Indonesian Domestic Worker Live Broadcasts Abuse Situation Apple Daily Video News Misleads Readers with Biased Reporting

06/03/2018 - 6:04pm


Translation: 攤開嚟講翻譯小組/Open News Translators

Chinese Version:印傭直播虐打實況 蘋果動新聞偏頗誤導

This past Wednesday (28 February) an Indonesian migrant domestic worker working in Hong Kong was met with abuse during a Facebook Live broadcast, with the abuser even threatening murder at one point. Bahasa Indonesia-, English-, and Thai-language social media all published footage of the incident, inciting the wrath of netizens. At present, organizations assisting migrants have already made contact with the abused domestic worker, with the police also getting involved.

Contrary to how widely the incident was reported internationally, local news outlet Apple Daily's livestream news channel only released a heavily edited version of the footage, with incredulous and biased anti-worker commentary, persuading netizens into believing that the worker had somehow faked the incident. WKNews sought to review more complete and unedited footage, in addition to interviewing migrant domestic worker organizations for a better understanding of what transpired, which revealed how biased Apple Daily's reporting really was. The following is a breakdown of how news of the incident was manipulated.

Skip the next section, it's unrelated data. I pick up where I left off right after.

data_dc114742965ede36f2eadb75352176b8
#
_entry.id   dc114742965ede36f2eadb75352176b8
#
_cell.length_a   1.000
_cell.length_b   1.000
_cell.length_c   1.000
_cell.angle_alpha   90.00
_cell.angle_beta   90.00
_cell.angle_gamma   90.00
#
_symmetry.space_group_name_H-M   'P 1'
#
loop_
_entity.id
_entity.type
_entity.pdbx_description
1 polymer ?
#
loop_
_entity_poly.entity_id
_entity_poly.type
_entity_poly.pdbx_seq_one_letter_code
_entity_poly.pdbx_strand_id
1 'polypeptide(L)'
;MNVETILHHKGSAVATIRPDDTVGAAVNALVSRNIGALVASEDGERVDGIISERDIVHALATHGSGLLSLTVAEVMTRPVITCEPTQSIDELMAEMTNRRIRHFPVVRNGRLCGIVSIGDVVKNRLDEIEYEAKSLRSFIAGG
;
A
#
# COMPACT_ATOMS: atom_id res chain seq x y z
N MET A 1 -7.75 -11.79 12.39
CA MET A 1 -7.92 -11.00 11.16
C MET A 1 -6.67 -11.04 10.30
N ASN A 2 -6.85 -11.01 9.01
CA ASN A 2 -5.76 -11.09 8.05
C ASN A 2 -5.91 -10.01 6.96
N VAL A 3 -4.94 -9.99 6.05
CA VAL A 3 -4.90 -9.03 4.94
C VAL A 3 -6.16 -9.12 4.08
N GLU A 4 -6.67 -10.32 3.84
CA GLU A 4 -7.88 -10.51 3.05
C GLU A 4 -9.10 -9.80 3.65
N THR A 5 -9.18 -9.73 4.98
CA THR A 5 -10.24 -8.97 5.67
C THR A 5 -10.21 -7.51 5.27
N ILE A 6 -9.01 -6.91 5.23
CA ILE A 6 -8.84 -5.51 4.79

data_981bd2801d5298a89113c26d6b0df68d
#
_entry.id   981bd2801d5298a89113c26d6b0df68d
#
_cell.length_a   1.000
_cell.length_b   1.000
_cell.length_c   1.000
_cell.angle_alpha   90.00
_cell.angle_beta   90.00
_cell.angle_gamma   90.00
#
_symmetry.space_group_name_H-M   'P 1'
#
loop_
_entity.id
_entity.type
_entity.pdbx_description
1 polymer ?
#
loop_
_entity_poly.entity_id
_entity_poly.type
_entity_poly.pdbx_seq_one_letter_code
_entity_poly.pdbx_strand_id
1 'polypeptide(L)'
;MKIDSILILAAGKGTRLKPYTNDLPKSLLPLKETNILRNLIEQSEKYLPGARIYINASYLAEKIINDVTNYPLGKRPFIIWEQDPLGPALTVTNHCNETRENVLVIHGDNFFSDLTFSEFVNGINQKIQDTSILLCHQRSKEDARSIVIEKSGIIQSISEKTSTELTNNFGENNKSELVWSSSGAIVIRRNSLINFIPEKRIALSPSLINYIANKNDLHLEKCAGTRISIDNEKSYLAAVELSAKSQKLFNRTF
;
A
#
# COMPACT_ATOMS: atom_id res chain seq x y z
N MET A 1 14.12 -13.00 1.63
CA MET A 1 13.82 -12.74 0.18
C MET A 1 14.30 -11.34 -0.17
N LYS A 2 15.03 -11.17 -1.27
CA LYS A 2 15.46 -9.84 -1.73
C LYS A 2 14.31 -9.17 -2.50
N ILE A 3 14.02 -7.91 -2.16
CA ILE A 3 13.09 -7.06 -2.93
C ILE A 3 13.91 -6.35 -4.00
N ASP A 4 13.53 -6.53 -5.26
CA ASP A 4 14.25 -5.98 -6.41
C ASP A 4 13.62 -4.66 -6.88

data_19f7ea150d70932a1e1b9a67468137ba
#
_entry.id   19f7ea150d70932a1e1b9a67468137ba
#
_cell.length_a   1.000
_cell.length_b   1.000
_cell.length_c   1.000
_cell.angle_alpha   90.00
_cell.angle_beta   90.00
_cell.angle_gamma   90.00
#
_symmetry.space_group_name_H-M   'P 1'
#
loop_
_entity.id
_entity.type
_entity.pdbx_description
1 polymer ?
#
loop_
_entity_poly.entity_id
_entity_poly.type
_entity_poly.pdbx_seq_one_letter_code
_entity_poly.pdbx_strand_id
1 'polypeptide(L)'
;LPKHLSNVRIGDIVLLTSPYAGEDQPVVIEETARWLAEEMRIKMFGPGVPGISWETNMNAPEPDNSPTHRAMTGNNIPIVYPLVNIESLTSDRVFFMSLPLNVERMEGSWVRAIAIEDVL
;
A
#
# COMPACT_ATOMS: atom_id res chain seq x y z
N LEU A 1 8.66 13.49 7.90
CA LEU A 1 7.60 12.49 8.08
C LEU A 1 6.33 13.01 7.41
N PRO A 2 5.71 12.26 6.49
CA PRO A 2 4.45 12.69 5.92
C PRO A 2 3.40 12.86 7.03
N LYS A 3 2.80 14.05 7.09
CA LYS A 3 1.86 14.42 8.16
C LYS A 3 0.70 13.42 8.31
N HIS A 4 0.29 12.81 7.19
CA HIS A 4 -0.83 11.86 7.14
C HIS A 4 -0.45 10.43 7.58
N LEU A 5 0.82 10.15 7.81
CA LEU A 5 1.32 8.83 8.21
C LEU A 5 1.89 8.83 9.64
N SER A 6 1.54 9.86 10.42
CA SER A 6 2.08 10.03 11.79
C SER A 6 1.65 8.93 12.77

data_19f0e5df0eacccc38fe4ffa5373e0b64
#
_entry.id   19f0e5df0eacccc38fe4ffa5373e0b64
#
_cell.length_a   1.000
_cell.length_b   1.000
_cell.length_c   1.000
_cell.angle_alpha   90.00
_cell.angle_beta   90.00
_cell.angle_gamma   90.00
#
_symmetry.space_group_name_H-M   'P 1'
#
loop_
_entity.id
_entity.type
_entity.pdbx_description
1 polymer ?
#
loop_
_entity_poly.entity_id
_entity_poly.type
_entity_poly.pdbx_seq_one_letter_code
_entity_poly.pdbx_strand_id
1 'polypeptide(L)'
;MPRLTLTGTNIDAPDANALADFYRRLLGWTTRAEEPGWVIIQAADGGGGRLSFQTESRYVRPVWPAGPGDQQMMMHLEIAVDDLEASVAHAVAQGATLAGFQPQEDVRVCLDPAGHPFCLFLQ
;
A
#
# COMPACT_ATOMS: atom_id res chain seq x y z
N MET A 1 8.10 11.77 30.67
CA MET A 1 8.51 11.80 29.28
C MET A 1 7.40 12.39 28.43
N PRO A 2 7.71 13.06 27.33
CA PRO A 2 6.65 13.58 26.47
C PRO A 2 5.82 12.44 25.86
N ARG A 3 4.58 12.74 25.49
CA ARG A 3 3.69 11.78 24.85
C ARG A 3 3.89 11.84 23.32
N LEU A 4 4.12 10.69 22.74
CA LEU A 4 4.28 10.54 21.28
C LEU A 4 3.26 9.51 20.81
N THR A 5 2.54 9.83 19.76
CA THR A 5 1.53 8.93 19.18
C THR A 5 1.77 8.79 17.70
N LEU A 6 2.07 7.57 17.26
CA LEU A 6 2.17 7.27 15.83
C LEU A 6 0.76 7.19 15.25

One: Source of Video

Concerning this incident, WKNews has found two clips – totaling 26 minutes of footage – on the Web. The footage widely circulated by netizens is only the second clip, which is also the clip that Apple Daily used. Fewer people have circulated the first clip. However, it is only this first clip that actually shows how the argument started.

Two: What Happened

The beginning: The Apple Daily clip begins with the elderly woman loudly stating that she would kill the worker. After this opening statement, the two parties are seen yelling at each other. The written report does not account for how the argument erupted, writing only the following according to what was in the second clip: in the film, the elderly woman questioned the helper “do I treat you that badly? You tell me, ask your conscience.” The employee responds bitterly that she is scolded for minor incidents, “You are always right... I don't know what you want.”